E. Food tastes change - … Thanks to ratehunter for finding that New Yorker piece from way back – it’s an interesting read but I would note that it has not set the world on fire like Grey Poupon did.

Ok… thoughts?

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Heinz is more than ketchup... but the encouraging thing is that WEB thinks well of 3G and that he will welcome new ideas from them. 3G (assuming that they will be reliable operators and caretakers) can be the outsourcing operators for lots of new acquisitions.

If WEB can find someone good to do the operations and take things like Heinz private as often as 3G finds good things, then

why does he need someone like Sokol to fix operations problems... 3G can do it.
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E. Food tastes change

Numbers from 2010.

What’s America’s favorite condiment? Hint: it’s not ketchup.

The answer is mayonnaise: specifically Hellmann’s, which the nation apparently slops on everything except french fries.

Hellmann’s alone accounted for $401.2 million in sales last year, according to Businessweek -- nearly a third of the total $1.3 billion mayo market here.

Heinz Ketchup is a distant third with $278.6 million in sales, edged out by the $286.2 million worth of Tostito’s salsa sold last year.

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Not that that really changes the marketin demographics, but...

mayonnaise: I can make my own, better. In fact, I can make baconnaise.
salsa: Ditto.
Ketchup is tough to make at home and get right.
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Mayonnaise is nothing more than artery glue:)
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Thank you, for your responses – I’m finding the process of writing something to be better than just ruminating to myself like I normally do.

David you bring up to very important points

“Heinz is more than ketchup”

This is very true – I’m impressed by the portfolio – I didn’t know the depth of it.

Classico Pasta Sauce, Ore-Ida, Smart Ones from Weight Watchers – and then a bunch of stuff I’ve never heard of – clearly I’m not spending enough time in supermarkets (This is a joke for my DW, I’m the only one who goes to the super market)

“why does he need someone like Sokol to fix operations problems... 3G can do it.”

Aha! This has crystalized a thought that was floating around in my noggin and I couldn’t get out.

When Sokol was working for Berkshire he was mister fix it – from outside the company many had thought of him as the person in the envelope to replace Warren. He did a great job! He responded to questions at the annual meetings! And then things went wrong in a hurry. I actually was away on vacation and was trying to write a list of risks that Berkshire faced. Included in that multipage risk was one line; Key man risk. When I got to an airport on my way home I looked at a screen and it said “….remaining fallout from the Sokol affair…” and I decided that the list I came up with on the Leto deck could be tossed out.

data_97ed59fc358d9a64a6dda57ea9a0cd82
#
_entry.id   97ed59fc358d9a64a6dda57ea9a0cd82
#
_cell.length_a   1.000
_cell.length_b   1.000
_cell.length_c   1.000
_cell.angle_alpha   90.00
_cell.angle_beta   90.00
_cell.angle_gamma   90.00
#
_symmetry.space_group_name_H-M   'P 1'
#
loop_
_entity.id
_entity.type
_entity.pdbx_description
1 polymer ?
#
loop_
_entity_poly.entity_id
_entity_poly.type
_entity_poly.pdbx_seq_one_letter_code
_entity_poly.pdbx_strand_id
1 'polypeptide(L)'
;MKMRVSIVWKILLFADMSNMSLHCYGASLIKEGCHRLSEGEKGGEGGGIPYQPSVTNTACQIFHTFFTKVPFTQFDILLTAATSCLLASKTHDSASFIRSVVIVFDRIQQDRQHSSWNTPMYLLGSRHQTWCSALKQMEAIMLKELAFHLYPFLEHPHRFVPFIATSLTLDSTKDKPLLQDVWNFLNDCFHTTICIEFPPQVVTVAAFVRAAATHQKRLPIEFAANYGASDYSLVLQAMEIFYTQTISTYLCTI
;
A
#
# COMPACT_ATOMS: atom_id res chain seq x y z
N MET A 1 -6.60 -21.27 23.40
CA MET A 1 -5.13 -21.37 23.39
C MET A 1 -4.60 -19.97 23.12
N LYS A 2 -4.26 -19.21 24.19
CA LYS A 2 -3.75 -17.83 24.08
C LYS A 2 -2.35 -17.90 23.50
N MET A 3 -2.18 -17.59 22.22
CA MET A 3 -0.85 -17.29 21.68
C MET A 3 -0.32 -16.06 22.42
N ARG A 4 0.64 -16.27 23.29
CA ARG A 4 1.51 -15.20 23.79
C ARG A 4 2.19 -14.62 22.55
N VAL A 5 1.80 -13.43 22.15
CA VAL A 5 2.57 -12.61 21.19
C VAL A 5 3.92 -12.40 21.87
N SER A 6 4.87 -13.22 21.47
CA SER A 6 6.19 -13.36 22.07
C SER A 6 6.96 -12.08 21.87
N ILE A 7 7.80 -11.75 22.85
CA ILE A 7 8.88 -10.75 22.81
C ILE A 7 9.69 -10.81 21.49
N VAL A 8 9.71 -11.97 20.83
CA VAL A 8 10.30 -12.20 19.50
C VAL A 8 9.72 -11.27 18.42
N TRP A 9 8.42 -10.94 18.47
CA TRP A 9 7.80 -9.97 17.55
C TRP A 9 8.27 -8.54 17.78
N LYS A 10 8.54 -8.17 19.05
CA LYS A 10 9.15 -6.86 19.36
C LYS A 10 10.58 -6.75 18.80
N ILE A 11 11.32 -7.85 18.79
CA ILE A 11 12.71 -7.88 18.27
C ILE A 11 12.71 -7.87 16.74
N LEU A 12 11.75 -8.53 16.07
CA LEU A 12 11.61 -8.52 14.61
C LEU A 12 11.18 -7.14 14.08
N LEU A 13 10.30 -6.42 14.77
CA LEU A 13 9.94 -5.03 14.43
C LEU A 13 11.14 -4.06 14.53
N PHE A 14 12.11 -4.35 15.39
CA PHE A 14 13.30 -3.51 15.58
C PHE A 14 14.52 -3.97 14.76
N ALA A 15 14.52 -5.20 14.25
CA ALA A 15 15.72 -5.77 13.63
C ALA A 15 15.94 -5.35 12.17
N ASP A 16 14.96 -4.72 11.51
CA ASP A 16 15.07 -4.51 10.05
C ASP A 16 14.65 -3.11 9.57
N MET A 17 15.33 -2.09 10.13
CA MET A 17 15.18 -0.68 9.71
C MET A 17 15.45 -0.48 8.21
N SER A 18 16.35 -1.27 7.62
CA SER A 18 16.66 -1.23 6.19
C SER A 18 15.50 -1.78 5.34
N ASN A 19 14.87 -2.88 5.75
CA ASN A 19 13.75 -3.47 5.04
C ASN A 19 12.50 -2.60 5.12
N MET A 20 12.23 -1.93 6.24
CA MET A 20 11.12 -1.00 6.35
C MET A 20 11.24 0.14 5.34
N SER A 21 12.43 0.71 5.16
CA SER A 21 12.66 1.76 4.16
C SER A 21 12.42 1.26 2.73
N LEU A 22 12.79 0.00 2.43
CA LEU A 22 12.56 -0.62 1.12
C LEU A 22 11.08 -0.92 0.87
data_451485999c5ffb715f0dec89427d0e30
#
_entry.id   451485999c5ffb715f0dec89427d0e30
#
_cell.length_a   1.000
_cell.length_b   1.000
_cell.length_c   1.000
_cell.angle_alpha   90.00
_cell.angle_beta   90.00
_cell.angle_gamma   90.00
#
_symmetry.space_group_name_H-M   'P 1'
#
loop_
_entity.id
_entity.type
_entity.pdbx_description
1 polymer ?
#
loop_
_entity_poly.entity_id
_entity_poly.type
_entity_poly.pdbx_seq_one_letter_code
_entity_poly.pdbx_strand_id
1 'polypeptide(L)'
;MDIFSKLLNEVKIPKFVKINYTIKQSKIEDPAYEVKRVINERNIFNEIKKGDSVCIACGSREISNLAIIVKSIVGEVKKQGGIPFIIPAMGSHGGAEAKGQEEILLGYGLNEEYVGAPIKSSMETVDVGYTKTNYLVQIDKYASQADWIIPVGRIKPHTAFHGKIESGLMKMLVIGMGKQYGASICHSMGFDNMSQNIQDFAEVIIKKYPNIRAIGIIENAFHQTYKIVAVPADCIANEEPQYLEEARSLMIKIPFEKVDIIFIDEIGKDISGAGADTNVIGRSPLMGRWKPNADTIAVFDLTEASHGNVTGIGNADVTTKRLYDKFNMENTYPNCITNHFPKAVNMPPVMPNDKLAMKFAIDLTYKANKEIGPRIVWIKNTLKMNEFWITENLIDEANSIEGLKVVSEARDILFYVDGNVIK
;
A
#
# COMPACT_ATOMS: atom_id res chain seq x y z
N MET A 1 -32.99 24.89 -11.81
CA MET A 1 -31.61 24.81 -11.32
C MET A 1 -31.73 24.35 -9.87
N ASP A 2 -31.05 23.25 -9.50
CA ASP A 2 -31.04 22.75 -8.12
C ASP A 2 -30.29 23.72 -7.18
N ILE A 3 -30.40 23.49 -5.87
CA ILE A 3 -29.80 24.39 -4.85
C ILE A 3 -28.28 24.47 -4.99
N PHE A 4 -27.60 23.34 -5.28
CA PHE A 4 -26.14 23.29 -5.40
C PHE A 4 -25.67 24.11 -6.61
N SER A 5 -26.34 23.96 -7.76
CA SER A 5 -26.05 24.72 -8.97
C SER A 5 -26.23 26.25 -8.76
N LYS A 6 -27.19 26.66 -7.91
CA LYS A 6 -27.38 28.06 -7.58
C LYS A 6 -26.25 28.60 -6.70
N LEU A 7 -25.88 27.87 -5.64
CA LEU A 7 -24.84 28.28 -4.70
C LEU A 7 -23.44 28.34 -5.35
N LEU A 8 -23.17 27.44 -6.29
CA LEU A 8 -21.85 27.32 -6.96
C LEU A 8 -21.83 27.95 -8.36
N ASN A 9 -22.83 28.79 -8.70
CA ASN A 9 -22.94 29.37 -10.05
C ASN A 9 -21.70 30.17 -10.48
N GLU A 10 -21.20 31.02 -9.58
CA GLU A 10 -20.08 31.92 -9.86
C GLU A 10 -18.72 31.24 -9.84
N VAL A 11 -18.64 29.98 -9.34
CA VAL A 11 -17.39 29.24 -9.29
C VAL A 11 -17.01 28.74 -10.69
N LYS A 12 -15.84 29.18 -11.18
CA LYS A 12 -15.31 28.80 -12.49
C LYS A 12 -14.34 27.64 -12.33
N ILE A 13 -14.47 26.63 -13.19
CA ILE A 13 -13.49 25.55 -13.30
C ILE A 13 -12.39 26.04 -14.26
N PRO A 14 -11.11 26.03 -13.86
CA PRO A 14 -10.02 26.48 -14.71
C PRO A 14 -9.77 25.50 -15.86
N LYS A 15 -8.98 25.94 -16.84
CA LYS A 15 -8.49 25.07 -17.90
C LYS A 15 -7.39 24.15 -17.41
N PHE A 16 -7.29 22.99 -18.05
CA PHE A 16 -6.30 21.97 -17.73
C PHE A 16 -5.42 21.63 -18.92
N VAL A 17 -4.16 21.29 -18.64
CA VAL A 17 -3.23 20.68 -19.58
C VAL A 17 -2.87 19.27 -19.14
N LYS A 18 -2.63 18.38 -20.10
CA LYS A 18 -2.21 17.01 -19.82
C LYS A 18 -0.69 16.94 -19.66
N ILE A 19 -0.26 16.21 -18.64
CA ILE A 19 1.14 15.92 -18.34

Based on the above I am hopeful – if 3G can do some of the things Sokol could do maybe there is hope for continued deployment of the cash hoard, especially if 3G is in on what’s going on.

This also fills me with some dread – the Sokol breakup was a pain – but when you fire someone it’s a fairly well-trod road as to how that works out.

What happens when you have a divorce with an entity who owns half of an enormous enterprise? Half of Heinz – or if we’re dreaming Half of Heinz plus whatever you’re able to stuff into it over the course of 5, 6 or 10 years. That will keep you up at night.

This brings us to the other side of the coin – what if 3G gets the hook? This is a highly leveraged deal, we have no idea the state of the 3G balance sheet – they could get the investment bank equivalent of a margin call and need to exit stage right.

So – additional questions

Have the terms of a divorce between Berkshire and 3G been codified ahead of time?

Thanks for the link!

Does anyone know if there is a way to get annual sales for this category? I’d be interested in creating a spreadsheet to see the trend in the sector.

I would look for myself but I’m stuck on the phone with someone. And it seems it’s going to take a while.

I demand your recipe and source for both your baconnaise and salsa recipe

There… I said it =P

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I actually was away on vacation and was trying to write a list of risks that Berkshire faced. Included in that multipage risk was...

Glad I'm not the only one who could consider doing such a thing on vacation. ;-)
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I demand your recipe and source for both your baconnaise and salsa recipe

I came across this post while looking for something else. Apparently I missed it when originally posted.


1 egg yolk
1/2 teaspoon fine salt
1/2 teaspoon dry mustard
2 teaspoons fresh squeezed lemon juice
1 tablespoon apple cider vinegar
2 oz bacon drippings
5 oz vegetable oil

Melt bacon fat and stir into vegetable oil.
Combine lemon and vinegar.
In a glass bowl, whisk together yolk and dry ingredients.
Whisk half of acid mixture into egg yolk.
Whisk in half of oil mixture, a few drops at first and then a slow drizzel to form an emulsion.
Whisk in remaining acid, then slowly whisk in remaining oil.

Do not refrigerate - the bacon fat will set causing the emulsion to break.
The acid is actually sufficient to prevent any bacterial growth. I've left mine on the counter for, well, longer than the USDA would recommend.